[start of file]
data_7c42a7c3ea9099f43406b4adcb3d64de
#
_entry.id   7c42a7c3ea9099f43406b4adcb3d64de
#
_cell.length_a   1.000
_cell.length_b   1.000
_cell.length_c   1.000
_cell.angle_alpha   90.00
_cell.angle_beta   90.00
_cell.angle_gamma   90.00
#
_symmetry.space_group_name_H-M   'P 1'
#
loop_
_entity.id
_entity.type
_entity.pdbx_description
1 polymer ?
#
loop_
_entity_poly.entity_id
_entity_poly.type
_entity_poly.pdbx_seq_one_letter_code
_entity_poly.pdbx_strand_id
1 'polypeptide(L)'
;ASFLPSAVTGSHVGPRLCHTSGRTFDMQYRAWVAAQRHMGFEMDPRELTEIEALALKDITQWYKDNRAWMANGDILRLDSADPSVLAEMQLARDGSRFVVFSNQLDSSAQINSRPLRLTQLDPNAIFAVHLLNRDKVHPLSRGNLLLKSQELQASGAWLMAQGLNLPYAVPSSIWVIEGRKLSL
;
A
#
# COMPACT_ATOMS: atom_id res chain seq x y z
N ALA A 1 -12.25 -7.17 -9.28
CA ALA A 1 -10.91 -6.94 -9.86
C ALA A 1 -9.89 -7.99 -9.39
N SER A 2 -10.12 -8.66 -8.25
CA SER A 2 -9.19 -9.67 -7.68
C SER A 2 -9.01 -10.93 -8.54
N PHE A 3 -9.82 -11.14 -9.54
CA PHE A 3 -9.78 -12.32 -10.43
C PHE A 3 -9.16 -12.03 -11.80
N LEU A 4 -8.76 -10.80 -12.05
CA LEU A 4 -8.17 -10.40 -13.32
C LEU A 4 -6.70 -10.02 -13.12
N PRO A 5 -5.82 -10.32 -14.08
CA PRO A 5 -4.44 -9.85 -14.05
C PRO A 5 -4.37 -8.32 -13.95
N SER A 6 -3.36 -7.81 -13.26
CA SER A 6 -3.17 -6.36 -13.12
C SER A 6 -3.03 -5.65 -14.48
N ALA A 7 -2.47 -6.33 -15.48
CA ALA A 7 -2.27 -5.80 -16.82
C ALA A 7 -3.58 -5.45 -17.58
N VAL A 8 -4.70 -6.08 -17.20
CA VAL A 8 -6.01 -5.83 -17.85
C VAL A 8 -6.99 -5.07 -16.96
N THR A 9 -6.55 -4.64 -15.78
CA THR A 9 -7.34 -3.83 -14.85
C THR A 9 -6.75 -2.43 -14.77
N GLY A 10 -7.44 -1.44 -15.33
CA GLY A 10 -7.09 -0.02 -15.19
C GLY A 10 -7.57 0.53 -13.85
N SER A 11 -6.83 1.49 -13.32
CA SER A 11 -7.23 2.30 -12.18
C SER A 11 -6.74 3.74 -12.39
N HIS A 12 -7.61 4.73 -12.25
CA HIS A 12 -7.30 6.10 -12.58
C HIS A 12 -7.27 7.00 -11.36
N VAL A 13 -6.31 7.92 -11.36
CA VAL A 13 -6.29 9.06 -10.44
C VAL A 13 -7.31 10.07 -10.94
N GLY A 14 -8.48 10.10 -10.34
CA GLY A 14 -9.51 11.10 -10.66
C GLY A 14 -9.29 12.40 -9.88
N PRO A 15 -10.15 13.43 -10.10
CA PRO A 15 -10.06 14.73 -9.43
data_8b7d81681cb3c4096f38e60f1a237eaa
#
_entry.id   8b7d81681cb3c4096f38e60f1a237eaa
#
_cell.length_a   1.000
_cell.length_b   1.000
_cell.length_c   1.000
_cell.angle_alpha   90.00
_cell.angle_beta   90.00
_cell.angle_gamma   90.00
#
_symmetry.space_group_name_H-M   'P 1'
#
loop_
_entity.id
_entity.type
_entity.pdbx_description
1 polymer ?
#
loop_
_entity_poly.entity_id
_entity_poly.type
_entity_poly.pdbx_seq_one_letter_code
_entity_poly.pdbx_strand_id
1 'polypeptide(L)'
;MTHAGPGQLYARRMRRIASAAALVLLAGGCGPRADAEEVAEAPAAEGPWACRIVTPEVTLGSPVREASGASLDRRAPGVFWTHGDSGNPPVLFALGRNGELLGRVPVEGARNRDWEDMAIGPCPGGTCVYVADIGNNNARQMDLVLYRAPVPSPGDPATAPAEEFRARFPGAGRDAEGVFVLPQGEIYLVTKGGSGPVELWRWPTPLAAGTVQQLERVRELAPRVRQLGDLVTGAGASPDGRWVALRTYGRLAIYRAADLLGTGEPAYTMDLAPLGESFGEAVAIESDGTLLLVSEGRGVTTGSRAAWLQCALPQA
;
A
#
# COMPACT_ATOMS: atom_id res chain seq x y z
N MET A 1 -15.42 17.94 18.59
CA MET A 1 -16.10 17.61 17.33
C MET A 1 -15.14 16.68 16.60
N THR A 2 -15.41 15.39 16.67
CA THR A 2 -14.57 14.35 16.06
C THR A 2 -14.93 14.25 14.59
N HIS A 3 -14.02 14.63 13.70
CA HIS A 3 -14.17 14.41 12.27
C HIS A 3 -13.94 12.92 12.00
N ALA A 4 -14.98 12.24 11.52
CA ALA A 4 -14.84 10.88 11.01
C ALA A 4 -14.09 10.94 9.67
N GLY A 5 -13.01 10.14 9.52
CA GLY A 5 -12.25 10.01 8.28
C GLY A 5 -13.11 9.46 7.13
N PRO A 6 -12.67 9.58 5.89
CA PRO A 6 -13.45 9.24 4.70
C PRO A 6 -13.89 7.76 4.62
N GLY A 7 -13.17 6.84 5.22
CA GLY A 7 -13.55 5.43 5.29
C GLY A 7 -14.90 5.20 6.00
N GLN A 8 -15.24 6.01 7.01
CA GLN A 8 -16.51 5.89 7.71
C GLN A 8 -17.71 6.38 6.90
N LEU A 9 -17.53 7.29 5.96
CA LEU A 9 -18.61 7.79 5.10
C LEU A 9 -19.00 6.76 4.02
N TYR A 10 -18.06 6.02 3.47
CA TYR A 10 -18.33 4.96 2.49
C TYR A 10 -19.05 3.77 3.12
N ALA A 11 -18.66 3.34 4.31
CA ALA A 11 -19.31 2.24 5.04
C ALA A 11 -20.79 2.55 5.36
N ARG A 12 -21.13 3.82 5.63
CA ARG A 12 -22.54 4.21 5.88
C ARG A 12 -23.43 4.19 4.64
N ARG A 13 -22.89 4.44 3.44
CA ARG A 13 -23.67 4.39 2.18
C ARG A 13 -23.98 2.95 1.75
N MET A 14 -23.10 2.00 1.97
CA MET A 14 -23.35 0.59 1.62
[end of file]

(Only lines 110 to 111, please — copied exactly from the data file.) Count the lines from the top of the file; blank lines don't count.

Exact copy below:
C THR A 2 -14.93 14.25 14.59
N HIS A 3 -14.02 14.63 13.70